BlogalongaBond. One Bond film each month until Skyfall turns up.
If Tomorrow Never Dies saw modern 007 occasionally dip into the Roger Moore hamper of vintage cheese, The World Is Not Enough saw Pierce Brosnan nibbling on stilton every few minutes - in between shooting people in cold blood.
From its very first conversation, mostly designed for Bond to whip out his banking puns, to the underwater finale (any Bond movie that ends with a submarine should be treated with caution), Michael Apted’s actioner appears all too happy to hark back to the camp days of the 1970s.
But despite the blossoming of mould on the film's yellowy surface, The World Is Not Enough is a stonkingly good ride. Why? Robert Carlyle is low-key enough to stop his I-feel-no-pain-until-I-die science bollocks from feeling too ridiculous; Judi Dench milks the chance to give M some backstory (a Spooks-style tactic about to be used again by Skyfall); the plot follows in TND's footsteps to stay topical and witty; and Denise Richards almost - almost - subverts the franchise’s T&A stereotype, presuming you can ignore the fact that she only exists to allow for one massive Christmas-themed innuendo at the end.
Which leads us back to cheddar-nibbling Brosnan. Three films into his stride, Pierce has nailed his cocktail of Moore and Connery. He knows how to be camp and cool, humorous and homicidal. Every time TWINE starts to smell a bit cheesy (hello to John Cleese), up pops Brosnan to devour the excess dairy. And let's be clear on this: The Bronhomme swallows Stilton like no other Bond. He’s damn good at it.
Even then, though, he’s not Apted’s secret weapon. Oh no. That, dear reader, is Elektra King. Slinking between femme fatale and tormented victim, Sophie Marceau’s Bond girl is impossibly sexy – and arguably the most complex female character in the franchise’s history. She sells her romance with Bond, but more importantly the passion of her own conviction. (Unlike a certain recent superhero movie, Marceau’s drive to continue her father’s legacy is developed into a full-on character motivation rather than treated as a token plot twist.)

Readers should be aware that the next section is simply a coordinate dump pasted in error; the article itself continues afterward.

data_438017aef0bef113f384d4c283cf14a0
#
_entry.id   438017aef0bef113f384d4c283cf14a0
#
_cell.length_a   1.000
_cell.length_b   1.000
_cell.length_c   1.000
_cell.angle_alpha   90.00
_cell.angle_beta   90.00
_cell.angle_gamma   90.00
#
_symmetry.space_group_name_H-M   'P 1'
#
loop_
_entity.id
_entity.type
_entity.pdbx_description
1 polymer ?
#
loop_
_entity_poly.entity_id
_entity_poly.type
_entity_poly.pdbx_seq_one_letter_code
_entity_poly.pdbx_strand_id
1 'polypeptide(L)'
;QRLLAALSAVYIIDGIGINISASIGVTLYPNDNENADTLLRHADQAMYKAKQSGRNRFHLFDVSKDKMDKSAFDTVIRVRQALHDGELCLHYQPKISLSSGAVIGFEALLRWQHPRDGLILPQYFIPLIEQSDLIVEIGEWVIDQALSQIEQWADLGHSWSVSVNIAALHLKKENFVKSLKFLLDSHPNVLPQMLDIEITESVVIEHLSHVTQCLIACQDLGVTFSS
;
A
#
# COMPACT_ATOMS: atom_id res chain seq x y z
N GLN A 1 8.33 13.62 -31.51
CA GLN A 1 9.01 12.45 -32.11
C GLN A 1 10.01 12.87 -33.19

It’s Marceau’s unforgettable performance, together with a confident Bronhomme, that makes TWINE such a good watch. Sophie's presence even distracts from some of the clunkier plot points, allowing Apted to blow up cars, snowmobiles, helicopters and – yes – submarines with enjoyable abandon.
And yet, for all the quality set pieces, steamy romance and daft underwater hijinks, the one thing everyone remembers from The World Is Not Enough is the opening. The movie’s signature set piece, an explosive boat ride down the Thames right up to the Millennium Dome, lets Vic Armstrong's stellar second unit get the story rolling – all ready for Elektra King to carry it to the end.
An inspired piece of location scouting, the ambitious wet pursuit (the longest intro to any 007 film) generates its buzz from both the characters and their surroundings to create one of the series' landmark chase sequences. It's witty, spectacular and feels like classic Bond.
Why? Because 007 loves boats. Just look at Roger Moore’s outings, half of which involved some form of farcical aquatic ceremony. Right after women, booze and killing people, boats are Bond’s fourth favourite thing. (Fifth, if you include the stilton.)
Which leaves one question: how do you drive a boat like Bond?
Fortunately, this instructional pamphlet was in my special edition TWINE DVD box...